Amputee ready to swim Lake Winnisquam

By BEA LEWIS
Union Leader Correspondent
August 16. 2017 12:28AM

Mike Welsch of Shirley, Mass., a marathon athlete despite having just one leg, is seen prior to swimming Newfound Lake in Bristol in 2016. John Koziol/Union Leader Correspondent. 

SANBORNTON — An alcohol-fueled motorcycle crash in 1978, while a Marine stationed at Camp Lejeune in North Carolina, changed Mike Welsch’s life forever.

“I paid for it the rest of my life. Alcohol kills and maims. If I can get that word out I feel like I’ve done my job,” said Welsch, 57, who lives in Shirley, Mass.

His left leg was amputated below the knee and a second surgery was needed as a result of infection.

“They had to cut it again and I was really scared I was going to lose my knee,” Welsch recounted. His right leg remained in a cast for six years.

Over 10 years, Welsch underwent 25 surgeries that included re-breaking his right leg and putting in a metal rod to stabilize it. He credits Dr. John Harris III, an orthopedic surgeon at the Veterans Administration Medical Center Jamaica Plain, in Boston, with saving his life.

In the nearly four decades since the crash, Welsch has used participation in marathon sports to prove his warrior spirit remains unscathed and he was a pioneer in amputee running.

On Thursday, he is scheduled to hop into Lake Winnisquam near the loon sanctuary and swim 7.5 miles to Mosquito Bridge.

Cliff King of Sanbornton, a member of the newly formed Winnisquam Watershed Network, who is heading up the all-volunteer support team for the event, said Welsch will most likely swim beneath the bridge and then loop back for a total distance of 9.5 miles.

When he ran his first Boston Marathon, Welsch used a World War II-era designed prosthesis. The hollow leg with steel hinges on both sides was attached with a leather corset. The resulting friction abraded his stump raw. After transitioning to a lighter foot, he went on to run seven more Boston marathons.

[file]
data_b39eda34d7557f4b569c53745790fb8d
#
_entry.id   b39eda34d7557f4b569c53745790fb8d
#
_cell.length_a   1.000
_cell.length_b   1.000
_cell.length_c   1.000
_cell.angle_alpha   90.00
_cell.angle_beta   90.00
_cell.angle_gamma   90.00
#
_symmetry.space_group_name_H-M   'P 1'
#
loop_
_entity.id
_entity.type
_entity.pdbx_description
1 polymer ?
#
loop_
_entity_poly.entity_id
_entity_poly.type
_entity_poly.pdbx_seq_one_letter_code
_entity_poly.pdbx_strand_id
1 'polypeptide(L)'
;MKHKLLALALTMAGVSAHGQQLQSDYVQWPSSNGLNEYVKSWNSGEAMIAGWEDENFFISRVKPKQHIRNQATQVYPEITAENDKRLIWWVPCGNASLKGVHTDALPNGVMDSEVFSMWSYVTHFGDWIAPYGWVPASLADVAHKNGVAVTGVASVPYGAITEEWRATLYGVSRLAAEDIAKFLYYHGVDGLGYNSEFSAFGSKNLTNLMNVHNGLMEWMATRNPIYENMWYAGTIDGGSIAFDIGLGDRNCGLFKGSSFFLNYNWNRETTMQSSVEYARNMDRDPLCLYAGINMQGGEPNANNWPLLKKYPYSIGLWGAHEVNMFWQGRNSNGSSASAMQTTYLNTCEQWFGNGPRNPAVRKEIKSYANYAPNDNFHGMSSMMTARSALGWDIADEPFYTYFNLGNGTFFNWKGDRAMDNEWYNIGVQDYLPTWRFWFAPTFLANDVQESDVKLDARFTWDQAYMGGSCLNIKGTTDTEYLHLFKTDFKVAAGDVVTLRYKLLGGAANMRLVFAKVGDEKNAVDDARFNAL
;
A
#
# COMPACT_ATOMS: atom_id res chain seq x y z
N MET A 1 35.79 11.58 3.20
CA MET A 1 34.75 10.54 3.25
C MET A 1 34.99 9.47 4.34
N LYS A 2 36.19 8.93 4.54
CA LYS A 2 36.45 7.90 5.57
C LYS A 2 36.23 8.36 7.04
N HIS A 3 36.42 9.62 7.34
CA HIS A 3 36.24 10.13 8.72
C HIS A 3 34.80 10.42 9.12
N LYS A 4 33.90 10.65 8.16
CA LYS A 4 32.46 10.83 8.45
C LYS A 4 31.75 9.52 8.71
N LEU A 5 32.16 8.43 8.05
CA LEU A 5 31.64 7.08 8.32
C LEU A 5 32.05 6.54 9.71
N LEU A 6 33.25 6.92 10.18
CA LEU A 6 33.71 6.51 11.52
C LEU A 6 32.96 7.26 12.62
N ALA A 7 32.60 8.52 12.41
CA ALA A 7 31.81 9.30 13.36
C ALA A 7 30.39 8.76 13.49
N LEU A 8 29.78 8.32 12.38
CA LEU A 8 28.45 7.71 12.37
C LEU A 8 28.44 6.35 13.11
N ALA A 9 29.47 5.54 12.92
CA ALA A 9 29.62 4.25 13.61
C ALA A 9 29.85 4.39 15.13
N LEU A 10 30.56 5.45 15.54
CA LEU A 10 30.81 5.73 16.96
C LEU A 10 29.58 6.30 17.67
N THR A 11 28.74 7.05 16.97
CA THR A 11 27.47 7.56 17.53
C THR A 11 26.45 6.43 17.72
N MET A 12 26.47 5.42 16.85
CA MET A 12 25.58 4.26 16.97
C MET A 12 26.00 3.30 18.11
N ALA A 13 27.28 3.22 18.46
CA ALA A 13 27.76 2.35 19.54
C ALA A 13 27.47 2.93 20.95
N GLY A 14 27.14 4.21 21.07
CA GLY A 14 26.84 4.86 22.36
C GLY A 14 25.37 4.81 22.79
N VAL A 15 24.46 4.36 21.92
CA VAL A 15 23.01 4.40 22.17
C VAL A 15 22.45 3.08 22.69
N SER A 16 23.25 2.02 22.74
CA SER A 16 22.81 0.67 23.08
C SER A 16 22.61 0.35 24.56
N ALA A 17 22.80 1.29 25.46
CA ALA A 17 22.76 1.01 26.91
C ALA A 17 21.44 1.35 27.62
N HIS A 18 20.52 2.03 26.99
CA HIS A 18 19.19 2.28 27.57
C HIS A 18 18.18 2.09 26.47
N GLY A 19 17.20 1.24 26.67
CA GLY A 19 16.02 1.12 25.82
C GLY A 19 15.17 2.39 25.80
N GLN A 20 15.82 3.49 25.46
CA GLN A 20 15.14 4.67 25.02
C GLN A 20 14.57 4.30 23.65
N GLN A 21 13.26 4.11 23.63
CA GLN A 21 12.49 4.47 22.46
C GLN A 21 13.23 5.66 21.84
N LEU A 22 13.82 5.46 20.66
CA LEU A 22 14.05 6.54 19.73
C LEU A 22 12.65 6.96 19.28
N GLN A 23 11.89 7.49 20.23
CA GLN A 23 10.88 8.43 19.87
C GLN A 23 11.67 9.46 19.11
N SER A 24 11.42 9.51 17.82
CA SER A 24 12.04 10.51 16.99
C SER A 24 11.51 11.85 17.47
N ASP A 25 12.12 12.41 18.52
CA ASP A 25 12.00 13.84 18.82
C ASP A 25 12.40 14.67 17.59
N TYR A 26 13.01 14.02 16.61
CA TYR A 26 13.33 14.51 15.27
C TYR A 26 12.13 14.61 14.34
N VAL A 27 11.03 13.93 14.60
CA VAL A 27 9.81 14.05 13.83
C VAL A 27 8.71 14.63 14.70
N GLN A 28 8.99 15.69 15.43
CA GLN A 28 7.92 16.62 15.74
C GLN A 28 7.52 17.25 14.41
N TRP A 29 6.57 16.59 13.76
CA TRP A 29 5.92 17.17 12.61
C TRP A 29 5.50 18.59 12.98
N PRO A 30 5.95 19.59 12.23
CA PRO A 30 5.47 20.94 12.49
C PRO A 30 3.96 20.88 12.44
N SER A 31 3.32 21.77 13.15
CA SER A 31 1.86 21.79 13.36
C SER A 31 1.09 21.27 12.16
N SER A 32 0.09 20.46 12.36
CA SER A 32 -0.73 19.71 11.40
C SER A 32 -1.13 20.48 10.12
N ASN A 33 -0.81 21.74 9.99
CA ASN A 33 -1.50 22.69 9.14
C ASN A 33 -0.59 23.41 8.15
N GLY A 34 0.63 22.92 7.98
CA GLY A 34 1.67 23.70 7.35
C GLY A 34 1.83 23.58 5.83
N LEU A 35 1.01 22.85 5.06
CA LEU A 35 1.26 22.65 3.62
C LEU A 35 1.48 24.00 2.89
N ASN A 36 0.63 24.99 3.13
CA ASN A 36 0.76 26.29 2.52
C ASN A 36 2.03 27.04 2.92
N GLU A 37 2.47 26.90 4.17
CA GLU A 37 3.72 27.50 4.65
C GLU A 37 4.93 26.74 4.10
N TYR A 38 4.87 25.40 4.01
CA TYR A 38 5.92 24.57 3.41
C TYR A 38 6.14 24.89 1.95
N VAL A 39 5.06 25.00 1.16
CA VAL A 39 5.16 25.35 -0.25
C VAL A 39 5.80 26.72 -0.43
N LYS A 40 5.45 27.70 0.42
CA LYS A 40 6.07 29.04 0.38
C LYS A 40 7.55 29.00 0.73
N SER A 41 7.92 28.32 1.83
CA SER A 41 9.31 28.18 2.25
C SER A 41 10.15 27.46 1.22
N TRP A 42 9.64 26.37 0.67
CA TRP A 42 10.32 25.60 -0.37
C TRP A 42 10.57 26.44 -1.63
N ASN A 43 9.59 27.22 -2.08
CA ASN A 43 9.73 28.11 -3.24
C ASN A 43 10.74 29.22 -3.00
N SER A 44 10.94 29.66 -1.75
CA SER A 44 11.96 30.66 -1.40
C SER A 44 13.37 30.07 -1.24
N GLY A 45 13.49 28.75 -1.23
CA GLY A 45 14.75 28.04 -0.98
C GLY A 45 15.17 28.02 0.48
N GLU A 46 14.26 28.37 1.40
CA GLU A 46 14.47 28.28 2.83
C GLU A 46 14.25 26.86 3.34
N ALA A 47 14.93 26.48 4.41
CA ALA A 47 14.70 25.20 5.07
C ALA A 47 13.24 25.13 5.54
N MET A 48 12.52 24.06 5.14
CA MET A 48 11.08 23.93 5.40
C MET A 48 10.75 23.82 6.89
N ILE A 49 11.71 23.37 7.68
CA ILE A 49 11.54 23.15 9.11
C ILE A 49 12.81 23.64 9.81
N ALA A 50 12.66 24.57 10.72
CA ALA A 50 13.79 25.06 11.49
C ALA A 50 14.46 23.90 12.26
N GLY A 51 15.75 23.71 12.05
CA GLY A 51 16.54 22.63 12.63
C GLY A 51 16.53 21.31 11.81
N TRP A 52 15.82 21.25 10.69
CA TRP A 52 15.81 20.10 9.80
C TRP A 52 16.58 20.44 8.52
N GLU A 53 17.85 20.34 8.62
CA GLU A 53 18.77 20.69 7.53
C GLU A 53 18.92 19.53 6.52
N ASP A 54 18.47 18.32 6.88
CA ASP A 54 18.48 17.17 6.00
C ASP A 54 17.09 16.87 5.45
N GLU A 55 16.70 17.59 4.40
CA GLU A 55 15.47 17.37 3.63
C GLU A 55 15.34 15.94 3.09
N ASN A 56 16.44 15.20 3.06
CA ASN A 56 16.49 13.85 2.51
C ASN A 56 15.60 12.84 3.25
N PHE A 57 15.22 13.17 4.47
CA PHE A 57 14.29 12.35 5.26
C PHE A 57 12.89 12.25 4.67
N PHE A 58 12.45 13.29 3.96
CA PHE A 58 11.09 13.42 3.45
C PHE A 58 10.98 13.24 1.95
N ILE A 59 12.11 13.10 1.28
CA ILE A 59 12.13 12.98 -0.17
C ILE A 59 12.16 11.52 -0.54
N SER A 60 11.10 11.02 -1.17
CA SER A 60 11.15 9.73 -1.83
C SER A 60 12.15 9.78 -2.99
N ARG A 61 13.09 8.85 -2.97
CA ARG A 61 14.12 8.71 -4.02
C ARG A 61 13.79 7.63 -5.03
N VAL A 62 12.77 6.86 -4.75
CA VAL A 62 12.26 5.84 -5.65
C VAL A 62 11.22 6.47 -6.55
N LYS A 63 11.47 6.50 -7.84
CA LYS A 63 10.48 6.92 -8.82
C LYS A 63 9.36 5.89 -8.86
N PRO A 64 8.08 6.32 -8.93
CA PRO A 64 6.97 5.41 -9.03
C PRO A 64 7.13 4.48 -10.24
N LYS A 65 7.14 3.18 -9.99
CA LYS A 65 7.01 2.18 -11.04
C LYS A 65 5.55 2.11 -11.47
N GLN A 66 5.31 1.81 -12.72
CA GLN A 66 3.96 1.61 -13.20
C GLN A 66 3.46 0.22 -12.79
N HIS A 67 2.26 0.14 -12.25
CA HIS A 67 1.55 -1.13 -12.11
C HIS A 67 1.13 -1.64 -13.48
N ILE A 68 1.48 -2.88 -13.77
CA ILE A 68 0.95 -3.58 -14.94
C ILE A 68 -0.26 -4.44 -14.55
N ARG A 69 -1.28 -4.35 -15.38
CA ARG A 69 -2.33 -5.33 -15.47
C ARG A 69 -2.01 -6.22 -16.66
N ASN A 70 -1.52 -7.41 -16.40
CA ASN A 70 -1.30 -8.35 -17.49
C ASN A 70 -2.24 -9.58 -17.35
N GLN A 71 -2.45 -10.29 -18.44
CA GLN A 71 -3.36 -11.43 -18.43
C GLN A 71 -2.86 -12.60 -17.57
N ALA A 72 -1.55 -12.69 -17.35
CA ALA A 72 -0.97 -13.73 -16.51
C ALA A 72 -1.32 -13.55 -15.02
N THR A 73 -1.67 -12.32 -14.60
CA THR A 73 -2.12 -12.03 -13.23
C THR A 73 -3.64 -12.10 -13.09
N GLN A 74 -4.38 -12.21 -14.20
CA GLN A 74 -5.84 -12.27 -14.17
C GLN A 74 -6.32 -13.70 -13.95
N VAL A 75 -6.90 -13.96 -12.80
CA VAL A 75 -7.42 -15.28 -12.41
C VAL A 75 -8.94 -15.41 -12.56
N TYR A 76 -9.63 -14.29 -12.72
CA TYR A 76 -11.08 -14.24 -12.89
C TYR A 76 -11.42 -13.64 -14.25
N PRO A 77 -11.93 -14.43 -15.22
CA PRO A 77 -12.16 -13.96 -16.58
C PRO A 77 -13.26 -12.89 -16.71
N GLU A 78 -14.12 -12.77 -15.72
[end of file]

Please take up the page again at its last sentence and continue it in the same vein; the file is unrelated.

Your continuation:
He is amazed at the technological advances in prosthesis design noting that when he was invited to run at the Wounded Warrior Games in California, fellow competitors each had backpacks with specialty legs designed for a specific sport.

“They really appreciated my journey and wanted me there. It was such an honor. The Marines never forgot me,” Welsch said of being invited to participate in the annual games.

Despite his accomplishments in running, Welsch said, his true love is the water. He frequently swims at Mirror Lake at Fort Devens and at Walden Pond, but leaves his prosthesis on shore.

He completed the Boston Light Swim, the oldest open water marathon swim in the country seven times, earning the needed credentials to enter the Swim Around Manhattan, a 28.5-mile odyssey.

“I came in last, but I completed it in under 10 hours, said Welsch, who works as a custodian at the Francis Wyman Elementary School in Burlington, Mass.

Boating beside Welsch during several practice swims on Winnisquam in preparation for Thursday’s event, King said, he was amazed to see Welsch maintain a straight course, with just one leg.

“He keeps the fingers on his right hand open, and cups his left hand and it keeps him swimming straight,” King said of the observations he made as Welsch kept up a steady free-style stroke.

“He’s absolutely amazing. He swam 4.5 miles in two hours,” King said.

The swim has been divided into legs and there will be four boats and at least as many kayaks that will accompany Welsch on various portions of the route. The swim will begin at 8:30 a.m. to allow Welsch to eat a hearty breakfast. It is estimated that he will finish between 1 p.m. and 2:30 p.m. depending on wind conditions.

Welsch will get out of the water at the dock at Winnisquam Market. The store will donate food to all the volunteers, King said.

During his marathon swims, Welsch drinks Ensure to help fuel him and occasionally eats small squares of peanut butter, jelly and walnut sandwiches. To keep his mind off the fatigue and physical pain, Welsch said he focuses on home improvement projects he’s completed, thinks about how he could have made them better, and then moves on to pondering future projects.

He attributes his never quit philosophy to his training as a Marine and growing up in Dorchester.

“The Marines instill that never quit into you and I use it when I can.”


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